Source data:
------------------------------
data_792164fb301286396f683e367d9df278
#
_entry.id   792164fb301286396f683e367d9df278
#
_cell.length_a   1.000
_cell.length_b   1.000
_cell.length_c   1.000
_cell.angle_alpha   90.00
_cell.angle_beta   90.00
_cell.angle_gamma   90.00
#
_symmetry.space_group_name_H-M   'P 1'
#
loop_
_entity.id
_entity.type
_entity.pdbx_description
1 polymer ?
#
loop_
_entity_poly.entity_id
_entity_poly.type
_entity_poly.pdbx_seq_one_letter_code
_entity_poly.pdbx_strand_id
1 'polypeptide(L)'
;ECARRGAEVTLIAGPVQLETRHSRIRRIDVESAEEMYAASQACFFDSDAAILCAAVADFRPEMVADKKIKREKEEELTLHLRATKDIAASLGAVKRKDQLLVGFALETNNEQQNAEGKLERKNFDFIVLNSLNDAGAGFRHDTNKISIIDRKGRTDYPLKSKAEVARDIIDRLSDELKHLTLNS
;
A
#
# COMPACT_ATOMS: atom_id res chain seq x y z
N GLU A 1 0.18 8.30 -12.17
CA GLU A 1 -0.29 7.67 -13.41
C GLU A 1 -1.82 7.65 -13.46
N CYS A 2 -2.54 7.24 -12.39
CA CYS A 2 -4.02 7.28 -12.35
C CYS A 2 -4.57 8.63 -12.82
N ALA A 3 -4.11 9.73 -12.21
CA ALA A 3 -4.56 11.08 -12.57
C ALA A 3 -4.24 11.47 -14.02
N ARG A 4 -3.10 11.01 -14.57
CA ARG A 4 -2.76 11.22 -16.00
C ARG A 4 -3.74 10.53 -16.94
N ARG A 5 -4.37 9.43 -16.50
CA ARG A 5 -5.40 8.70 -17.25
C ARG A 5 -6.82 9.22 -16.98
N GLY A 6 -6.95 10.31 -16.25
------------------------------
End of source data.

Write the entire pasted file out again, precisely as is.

data_792164fb301286396f683e367d9df278
#
_entry.id   792164fb301286396f683e367d9df278
#
_cell.length_a   1.000
_cell.length_b   1.000
_cell.length_c   1.000
_cell.angle_alpha   90.00
_cell.angle_beta   90.00
_cell.angle_gamma   90.00
#
_symmetry.space_group_name_H-M   'P 1'
#
loop_
_entity.id
_entity.type
_entity.pdbx_description
1 polymer ?
#
loop_
_entity_poly.entity_id
_entity_poly.type
_entity_poly.pdbx_seq_one_letter_code
_entity_poly.pdbx_strand_id
1 'polypeptide(L)'
;ECARRGAEVTLIAGPVQLETRHSRIRRIDVESAEEMYAASQACFFDSDAAILCAAVADFRPEMVADKKIKREKEEELTLHLRATKDIAASLGAVKRKDQLLVGFALETNNEQQNAEGKLERKNFDFIVLNSLNDAGAGFRHDTNKISIIDRKGRTDYPLKSKAEVARDIIDRLSDELKHLTLNS
;
A
#
# COMPACT_ATOMS: atom_id res chain seq x y z
N GLU A 1 0.18 8.30 -12.17
CA GLU A 1 -0.29 7.67 -13.41
C GLU A 1 -1.82 7.65 -13.46
N CYS A 2 -2.54 7.24 -12.39
CA CYS A 2 -4.02 7.28 -12.35
C CYS A 2 -4.57 8.63 -12.82
N ALA A 3 -4.11 9.73 -12.21
CA ALA A 3 -4.56 11.08 -12.57
C ALA A 3 -4.24 11.47 -14.02
N ARG A 4 -3.10 11.01 -14.57
CA ARG A 4 -2.76 11.22 -16.00
C ARG A 4 -3.74 10.53 -16.94
N ARG A 5 -4.37 9.43 -16.50
CA ARG A 5 -5.40 8.70 -17.25
C ARG A 5 -6.82 9.22 -16.98
N GLY A 6 -6.95 10.31 -16.25